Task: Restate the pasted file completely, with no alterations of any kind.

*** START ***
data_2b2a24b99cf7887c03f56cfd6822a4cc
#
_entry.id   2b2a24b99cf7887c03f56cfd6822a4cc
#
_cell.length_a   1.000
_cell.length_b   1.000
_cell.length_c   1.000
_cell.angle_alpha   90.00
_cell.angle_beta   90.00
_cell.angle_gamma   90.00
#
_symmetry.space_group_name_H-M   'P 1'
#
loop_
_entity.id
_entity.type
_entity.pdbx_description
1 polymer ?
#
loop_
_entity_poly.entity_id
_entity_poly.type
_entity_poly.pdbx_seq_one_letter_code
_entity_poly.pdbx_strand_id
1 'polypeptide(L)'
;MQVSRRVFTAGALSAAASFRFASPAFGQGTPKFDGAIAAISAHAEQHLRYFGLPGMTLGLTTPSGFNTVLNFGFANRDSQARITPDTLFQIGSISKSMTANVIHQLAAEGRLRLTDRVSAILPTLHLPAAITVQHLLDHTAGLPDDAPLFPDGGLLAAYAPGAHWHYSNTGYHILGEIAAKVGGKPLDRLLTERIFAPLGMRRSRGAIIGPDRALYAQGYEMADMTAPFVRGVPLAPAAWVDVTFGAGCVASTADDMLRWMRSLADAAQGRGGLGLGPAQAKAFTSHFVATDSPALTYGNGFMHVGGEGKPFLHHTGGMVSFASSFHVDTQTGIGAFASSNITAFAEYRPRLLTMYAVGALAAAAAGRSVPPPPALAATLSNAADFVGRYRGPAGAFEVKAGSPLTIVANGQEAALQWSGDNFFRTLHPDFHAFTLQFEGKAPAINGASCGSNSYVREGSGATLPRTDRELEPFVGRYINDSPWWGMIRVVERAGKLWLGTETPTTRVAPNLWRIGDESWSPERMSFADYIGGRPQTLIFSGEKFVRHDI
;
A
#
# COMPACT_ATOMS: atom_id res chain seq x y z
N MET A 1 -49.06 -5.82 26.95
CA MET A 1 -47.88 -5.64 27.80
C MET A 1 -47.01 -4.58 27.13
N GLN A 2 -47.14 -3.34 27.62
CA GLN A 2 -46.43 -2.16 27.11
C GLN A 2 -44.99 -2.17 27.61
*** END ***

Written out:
data_2b2a24b99cf7887c03f56cfd6822a4cc
#
_entry.id   2b2a24b99cf7887c03f56cfd6822a4cc
#
_cell.length_a   1.000
_cell.length_b   1.000
_cell.length_c   1.000
_cell.angle_alpha   90.00
_cell.angle_beta   90.00
_cell.angle_gamma   90.00
#
_symmetry.space_group_name_H-M   'P 1'
#
loop_
_entity.id
_entity.type
_entity.pdbx_description
1 polymer ?
#
loop_
_entity_poly.entity_id
_entity_poly.type
_entity_poly.pdbx_seq_one_letter_code
_entity_poly.pdbx_strand_id
1 'polypeptide(L)'
;MQVSRRVFTAGALSAAASFRFASPAFGQGTPKFDGAIAAISAHAEQHLRYFGLPGMTLGLTTPSGFNTVLNFGFANRDSQARITPDTLFQIGSISKSMTANVIHQLAAEGRLRLTDRVSAILPTLHLPAAITVQHLLDHTAGLPDDAPLFPDGGLLAAYAPGAHWHYSNTGYHILGEIAAKVGGKPLDRLLTERIFAPLGMRRSRGAIIGPDRALYAQGYEMADMTAPFVRGVPLAPAAWVDVTFGAGCVASTADDMLRWMRSLADAAQGRGGLGLGPAQAKAFTSHFVATDSPALTYGNGFMHVGGEGKPFLHHTGGMVSFASSFHVDTQTGIGAFASSNITAFAEYRPRLLTMYAVGALAAAAAGRSVPPPPALAATLSNAADFVGRYRGPAGAFEVKAGSPLTIVANGQEAALQWSGDNFFRTLHPDFHAFTLQFEGKAPAINGASCGSNSYVREGSGATLPRTDRELEPFVGRYINDSPWWGMIRVVERAGKLWLGTETPTTRVAPNLWRIGDESWSPERMSFADYIGGRPQTLIFSGEKFVRHDI
;
A
#
# COMPACT_ATOMS: atom_id res chain seq x y z
N MET A 1 -49.06 -5.82 26.95
CA MET A 1 -47.88 -5.64 27.80
C MET A 1 -47.01 -4.58 27.13
N GLN A 2 -47.14 -3.34 27.62
CA GLN A 2 -46.43 -2.16 27.11
C GLN A 2 -44.99 -2.17 27.61